Ascent of Ocala National Forest High Point on 2016-02-06
|Others in Party:||David Musser|
|Date:||Saturday, February 6, 2016|
|Ascent Type:||Successful Summit Attained|
| Motorized Transport to Trailhead:||Car|
|Peak:||Ocala National Forest High Point|
| Elevation:||173 ft / 52 m|
Ascent Trip ReportMy boys planned as Christmas present a backpacking trip like the old times and we were to go to Myakka State Park but the heavy Jan and Feb rains led to high stages and the rangers called David and said that the primitive camp sites were inaccessible and the trails had 2 to 3 feet of water in places. We had to scramble at the last minute for a second location. We decided to hike all across the Ocala National Forest and also check parts of the FL Trail that we had never hiked and Juniper Springs. I set as a goal to find the highest point in this part of the national forest and the highest point in the Juniper Springs state recreational area. As it turns out the Ft Brooks highpoint is about the third tallest in the national park. The journey put us in front of several threatened and endangered species of plants and animals including one huge black bear and some scrub jays. The summary of the trip is as follows:
We parked at Halfmoon Lake south of SR 40. We arrived Friday night and parked our second vehicle far to to the SE at Farles Prairie Recreational Area. We paid $10 to park our vehicles there for 2 nights. There is no longer a campground at Halfmoon Lake but the old grounds are still there off along the steep embankment east of the lake. The rangers told us it was a "day use" area but you could camp anywhere in the forest as long as you were 100 feet from water and 200 feet from your truck. We were in the dark with headlamps roaming through the woods and found a really nice cleared area under some massive sand live oaks and made camp.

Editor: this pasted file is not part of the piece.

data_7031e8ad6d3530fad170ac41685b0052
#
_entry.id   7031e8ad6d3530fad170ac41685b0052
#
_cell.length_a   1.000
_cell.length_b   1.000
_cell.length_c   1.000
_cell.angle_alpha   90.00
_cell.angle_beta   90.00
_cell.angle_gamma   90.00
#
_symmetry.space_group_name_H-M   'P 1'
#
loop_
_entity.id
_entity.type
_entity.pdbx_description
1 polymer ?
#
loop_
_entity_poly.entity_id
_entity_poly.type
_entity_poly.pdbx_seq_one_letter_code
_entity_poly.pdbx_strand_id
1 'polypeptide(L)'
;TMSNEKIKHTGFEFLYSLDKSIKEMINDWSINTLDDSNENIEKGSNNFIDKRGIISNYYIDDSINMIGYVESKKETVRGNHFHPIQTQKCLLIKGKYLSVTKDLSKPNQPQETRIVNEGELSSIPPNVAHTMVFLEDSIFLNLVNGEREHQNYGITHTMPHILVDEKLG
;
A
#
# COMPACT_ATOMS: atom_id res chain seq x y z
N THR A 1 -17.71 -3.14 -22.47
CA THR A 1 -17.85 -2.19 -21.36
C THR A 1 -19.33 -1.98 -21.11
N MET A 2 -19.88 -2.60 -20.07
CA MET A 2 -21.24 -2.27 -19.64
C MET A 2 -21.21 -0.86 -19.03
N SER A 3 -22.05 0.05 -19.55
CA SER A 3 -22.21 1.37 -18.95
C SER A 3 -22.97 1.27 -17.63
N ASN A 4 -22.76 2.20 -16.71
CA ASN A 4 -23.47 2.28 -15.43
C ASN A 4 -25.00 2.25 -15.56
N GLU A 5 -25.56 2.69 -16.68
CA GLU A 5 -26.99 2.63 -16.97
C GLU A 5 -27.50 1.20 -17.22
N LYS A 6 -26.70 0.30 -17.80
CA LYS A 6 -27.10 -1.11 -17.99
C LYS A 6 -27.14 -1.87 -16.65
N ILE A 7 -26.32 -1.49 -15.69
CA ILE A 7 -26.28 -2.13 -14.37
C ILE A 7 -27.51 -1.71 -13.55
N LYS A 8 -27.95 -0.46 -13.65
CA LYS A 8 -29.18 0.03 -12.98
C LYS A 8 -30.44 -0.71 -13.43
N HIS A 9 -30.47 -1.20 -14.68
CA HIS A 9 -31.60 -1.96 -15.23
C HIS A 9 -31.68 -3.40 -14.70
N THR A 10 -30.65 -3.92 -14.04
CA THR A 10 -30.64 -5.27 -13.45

The next morning we cooked up a nice breakfast and started along our way. I had pre-programmed a route that would use as little of the larger jeep trails as possible and use much smaller less used fire breaks and ATV trails. There are no hiking trails in this part of the forest. Basically, you have huge power and gas easement, some large forest roads of clay or sand, some smaller clay sand roads with only about 10 feet width - and all of these are very linear and a bit monotonous. They are all used by 4 wheels, trucks, hunters, and joy riders.
Then there are some smaller meandering narrow ATV paths that are 6 to 8 feet wide that feel more like hiking trails and finally some fire breaks between foresting practices that act like trails except where grown over and then they are part firebreak and part bushwhack. We used them all.
One can find this highpoint easily enough as it is on a good linear fire break that is an un-maintained trail that shows up on the aerial . This trail is a break for forestery practices and is off one of he more narrow sandy jeep trails that runs N-S through the scrub all the way to SR 40. That would have been too easy as a mere hike of under 1 mile.
We headed up from the shore of Halfmoon Lake up FR 79-2 till we found one of the nice meandering ATV trails that was like a nice hiking trail heading NE until we intersected NFS 579 and headed NW until we found NFS 121 and headed down the hunters road looking for the fire break trail that is half way between NFS 579 and NFS 28. Finding the fire break heading NE we hiked a half mile between the sand pine to the south and the scrub to the north in areas the fire break was overgrown and was more of a bus whack. My boys enjoyed the bushwhack and using the height of the trees as a compass (the interface between two forestry practices) we easily came out at NFS 28.